Weinstein almost replaced Jackson with Tarantino as 'Lord of the Rings' director



British film writer Ian Nathan (obnoxious LinkedIn bio here) recently published his newest book "Anything You Can Imagine: Peter Jackson & The Making of Middle-Earth," in which he details a conflict between producer Harvey Weinstein and director Peter Jackson that nearly resulted in an entirely different Lord of the Rings.

According to Nathan, Weinstein thought Jackson wasted $12m in developing a two-movie script and threatened to replace him with Quentin Tarantino or John Madden (Shakespeare in Love) if he didn't turn it into a single two-hour film.

See a speculative fancast of a Tarantino LotR

Jack Lechner (development head of Miramax) sent an outline of what he called "a more radical, streamlined approach," including the following changes:

  • Cutting Helm’s Deep
  • Eowyn as Boromir’s sister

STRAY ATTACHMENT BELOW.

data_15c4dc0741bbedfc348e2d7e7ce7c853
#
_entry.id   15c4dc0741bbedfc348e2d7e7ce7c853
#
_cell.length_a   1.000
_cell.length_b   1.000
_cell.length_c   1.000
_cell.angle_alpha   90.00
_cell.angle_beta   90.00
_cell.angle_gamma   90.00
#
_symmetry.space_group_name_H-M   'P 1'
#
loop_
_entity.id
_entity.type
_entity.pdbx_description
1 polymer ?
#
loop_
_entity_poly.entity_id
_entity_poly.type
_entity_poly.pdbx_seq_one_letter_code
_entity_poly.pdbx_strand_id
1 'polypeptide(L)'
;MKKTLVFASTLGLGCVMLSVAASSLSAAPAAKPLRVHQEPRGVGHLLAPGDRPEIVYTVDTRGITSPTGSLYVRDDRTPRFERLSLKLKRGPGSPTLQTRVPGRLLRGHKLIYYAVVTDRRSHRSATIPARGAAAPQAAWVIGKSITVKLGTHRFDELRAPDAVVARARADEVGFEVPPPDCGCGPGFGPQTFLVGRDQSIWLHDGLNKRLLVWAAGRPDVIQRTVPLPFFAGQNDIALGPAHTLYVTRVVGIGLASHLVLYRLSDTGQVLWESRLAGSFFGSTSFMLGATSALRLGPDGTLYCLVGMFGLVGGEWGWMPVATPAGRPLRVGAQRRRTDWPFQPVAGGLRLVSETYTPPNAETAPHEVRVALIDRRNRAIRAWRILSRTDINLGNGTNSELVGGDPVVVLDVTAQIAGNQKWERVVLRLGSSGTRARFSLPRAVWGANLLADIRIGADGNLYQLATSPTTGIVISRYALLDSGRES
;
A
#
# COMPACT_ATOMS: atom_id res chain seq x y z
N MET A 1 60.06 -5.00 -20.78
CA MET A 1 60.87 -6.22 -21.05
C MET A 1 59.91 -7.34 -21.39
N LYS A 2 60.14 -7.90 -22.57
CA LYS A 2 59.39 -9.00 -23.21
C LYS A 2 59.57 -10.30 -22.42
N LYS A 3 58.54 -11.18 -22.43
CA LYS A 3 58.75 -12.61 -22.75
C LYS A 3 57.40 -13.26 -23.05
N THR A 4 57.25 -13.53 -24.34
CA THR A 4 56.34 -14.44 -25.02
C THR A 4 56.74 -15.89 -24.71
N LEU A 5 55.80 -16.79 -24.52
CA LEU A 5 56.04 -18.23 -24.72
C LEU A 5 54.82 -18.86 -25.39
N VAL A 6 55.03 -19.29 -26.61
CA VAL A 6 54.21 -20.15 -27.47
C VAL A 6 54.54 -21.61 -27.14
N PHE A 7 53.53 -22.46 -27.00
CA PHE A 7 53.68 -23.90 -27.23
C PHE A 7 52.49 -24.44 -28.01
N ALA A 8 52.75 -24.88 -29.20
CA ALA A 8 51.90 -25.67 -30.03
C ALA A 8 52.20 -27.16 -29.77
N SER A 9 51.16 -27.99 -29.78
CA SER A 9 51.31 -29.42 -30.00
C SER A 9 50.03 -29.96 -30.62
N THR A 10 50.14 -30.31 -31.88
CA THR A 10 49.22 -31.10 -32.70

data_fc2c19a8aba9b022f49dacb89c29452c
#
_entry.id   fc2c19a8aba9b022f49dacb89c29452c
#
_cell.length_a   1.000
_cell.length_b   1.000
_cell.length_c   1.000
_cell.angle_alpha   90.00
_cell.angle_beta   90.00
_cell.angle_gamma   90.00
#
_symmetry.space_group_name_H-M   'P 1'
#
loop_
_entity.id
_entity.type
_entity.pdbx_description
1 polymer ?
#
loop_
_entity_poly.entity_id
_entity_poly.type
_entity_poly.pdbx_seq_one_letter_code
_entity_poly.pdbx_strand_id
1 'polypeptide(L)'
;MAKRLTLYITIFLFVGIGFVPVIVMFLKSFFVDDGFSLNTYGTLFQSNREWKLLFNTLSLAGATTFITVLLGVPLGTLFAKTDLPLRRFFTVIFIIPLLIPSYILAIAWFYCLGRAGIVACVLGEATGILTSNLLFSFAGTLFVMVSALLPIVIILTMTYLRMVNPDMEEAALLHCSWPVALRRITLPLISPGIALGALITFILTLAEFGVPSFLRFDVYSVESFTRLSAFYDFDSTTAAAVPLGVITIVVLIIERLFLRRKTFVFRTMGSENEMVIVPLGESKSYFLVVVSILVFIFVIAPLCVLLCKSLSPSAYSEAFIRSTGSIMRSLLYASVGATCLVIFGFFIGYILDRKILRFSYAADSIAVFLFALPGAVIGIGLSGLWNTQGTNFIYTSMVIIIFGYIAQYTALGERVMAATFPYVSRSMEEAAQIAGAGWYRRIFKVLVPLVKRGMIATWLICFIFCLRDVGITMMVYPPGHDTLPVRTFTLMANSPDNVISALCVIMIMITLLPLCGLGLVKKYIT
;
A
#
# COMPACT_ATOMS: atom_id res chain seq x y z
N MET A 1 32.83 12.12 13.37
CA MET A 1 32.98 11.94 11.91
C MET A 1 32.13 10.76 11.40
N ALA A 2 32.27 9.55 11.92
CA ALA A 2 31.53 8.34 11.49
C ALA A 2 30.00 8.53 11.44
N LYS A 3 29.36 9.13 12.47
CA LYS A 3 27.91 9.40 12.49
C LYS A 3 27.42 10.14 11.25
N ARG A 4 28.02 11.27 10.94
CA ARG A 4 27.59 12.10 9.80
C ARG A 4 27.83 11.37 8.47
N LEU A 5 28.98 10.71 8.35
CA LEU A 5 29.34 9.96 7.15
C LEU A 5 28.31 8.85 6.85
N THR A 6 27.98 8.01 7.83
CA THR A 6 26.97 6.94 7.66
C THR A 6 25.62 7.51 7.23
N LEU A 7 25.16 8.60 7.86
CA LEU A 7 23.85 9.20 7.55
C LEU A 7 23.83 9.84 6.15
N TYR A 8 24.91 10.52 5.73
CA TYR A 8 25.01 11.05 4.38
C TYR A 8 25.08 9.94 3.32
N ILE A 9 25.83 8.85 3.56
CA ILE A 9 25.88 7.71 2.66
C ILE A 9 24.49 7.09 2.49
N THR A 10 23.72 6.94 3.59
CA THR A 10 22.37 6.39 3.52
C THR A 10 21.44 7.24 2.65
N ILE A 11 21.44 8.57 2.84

• No Faramir
  • No Balrog
  • No Saruman

Turning down the proposition (knowing it "was literally guaranteed to disappoint every single person that has read that book"), Jackson told Miramax: “We’d rather have our lives and do our films and not deal with all this crap anymore. Tell Harvey to go ahead and make his film and good luck.”

Weinstein was eventually persuaded to let Jackson and partner Fran Walsh sell elsewhere. New Line Cinema picked it up and made the trilogy Jackson envisioned; he won a best director Oscar for The Return of the King and the series won 17 Oscars in total.

Sources: 1, 2, 3, 4